Conscientious individuals tend to experience a number of health benefits, not the least of which being greater longevity. However, it remains an open question as to why this link with longevity occurs. The current study tested two possible mediators (physical health and cognitive functioning) of the link between conscientiousness and longevity.
We tested these mediators using a 10-year longitudinal sample (N = 512), a subset of the long-running Health and Retirement Study of aging adults. Measures included an adjective-rating measure of conscientiousness, self-reported health conditions, and three measures of cognitive functioning (word recall, delayed recall, and vocabulary) included in the 1996 wave of the HRS study.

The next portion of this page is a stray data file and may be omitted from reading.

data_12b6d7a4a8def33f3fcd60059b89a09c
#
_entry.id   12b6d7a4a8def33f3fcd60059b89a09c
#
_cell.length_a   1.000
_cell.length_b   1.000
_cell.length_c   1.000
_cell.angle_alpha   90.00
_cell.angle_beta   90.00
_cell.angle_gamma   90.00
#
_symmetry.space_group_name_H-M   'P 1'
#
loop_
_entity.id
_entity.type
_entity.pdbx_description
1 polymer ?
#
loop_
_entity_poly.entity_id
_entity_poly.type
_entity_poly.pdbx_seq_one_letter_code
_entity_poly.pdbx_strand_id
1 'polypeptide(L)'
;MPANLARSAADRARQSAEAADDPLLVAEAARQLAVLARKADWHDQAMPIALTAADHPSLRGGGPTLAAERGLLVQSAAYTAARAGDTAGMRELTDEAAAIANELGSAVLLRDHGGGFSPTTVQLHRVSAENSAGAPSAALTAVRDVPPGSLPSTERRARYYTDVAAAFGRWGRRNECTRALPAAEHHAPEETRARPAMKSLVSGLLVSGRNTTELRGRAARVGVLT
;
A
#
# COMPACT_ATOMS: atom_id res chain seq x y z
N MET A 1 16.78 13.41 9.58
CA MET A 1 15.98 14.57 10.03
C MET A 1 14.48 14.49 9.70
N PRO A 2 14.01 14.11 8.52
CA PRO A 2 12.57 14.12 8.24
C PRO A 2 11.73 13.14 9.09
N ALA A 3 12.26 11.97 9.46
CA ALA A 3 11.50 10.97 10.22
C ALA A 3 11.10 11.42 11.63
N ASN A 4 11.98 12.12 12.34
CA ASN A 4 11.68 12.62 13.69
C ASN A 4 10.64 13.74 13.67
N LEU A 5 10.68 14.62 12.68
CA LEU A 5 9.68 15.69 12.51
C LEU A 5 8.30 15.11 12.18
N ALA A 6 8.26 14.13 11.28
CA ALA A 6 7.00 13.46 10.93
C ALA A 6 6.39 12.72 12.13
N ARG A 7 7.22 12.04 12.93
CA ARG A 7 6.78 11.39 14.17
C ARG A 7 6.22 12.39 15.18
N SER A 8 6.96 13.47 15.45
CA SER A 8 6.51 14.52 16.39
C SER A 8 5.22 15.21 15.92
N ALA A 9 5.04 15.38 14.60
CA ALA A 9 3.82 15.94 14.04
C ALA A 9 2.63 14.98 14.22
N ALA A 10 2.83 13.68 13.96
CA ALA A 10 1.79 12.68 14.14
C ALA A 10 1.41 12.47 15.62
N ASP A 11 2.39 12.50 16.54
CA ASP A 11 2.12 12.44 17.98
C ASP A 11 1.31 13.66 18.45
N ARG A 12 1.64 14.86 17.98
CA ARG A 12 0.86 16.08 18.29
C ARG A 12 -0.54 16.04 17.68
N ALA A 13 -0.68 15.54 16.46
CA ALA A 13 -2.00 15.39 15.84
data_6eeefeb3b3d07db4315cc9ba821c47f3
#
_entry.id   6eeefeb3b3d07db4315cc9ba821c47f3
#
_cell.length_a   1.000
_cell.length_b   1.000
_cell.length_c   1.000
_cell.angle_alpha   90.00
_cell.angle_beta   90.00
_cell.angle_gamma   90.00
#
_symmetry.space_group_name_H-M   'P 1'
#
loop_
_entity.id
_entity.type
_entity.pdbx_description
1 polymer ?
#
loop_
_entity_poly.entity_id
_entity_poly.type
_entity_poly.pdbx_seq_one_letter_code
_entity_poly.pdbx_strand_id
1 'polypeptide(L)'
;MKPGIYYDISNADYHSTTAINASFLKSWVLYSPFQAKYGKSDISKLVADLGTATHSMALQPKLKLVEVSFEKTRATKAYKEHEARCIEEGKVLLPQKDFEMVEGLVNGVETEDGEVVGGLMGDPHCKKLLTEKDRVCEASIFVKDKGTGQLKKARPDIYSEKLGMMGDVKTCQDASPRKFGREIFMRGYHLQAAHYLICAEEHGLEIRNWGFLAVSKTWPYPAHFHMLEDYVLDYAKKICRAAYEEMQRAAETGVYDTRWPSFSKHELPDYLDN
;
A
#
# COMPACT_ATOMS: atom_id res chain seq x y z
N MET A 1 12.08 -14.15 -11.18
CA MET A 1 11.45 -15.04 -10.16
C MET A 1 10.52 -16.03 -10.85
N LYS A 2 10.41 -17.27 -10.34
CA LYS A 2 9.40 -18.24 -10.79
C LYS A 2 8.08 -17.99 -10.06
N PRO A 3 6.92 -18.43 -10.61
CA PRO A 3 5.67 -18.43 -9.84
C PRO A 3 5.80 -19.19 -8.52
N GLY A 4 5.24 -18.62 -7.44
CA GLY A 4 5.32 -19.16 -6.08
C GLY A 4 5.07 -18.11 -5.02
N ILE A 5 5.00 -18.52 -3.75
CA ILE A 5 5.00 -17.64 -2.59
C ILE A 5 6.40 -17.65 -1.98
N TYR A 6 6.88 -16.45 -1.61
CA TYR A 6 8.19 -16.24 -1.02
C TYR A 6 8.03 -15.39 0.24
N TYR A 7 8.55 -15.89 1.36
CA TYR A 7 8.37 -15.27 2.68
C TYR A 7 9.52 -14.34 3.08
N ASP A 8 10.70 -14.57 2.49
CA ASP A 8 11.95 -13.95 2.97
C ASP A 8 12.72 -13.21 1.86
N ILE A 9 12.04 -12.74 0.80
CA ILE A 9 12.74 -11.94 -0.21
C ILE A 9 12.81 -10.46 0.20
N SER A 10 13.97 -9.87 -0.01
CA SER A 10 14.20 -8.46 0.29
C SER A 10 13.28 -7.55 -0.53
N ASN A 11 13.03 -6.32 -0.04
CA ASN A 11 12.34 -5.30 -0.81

Our results found that conscientiousness significantly predicted greater longevity, even in a model including the two proposed mediator variables, gender, age, and years of education. Moreover, cognitive functioning appears to partially mediate this relationship.
This study replicates previous research showing that conscientious individuals tend to lead longer lives, and provides further insight into why this effect occurs. In addition, it underscores the importance of measurement considerations.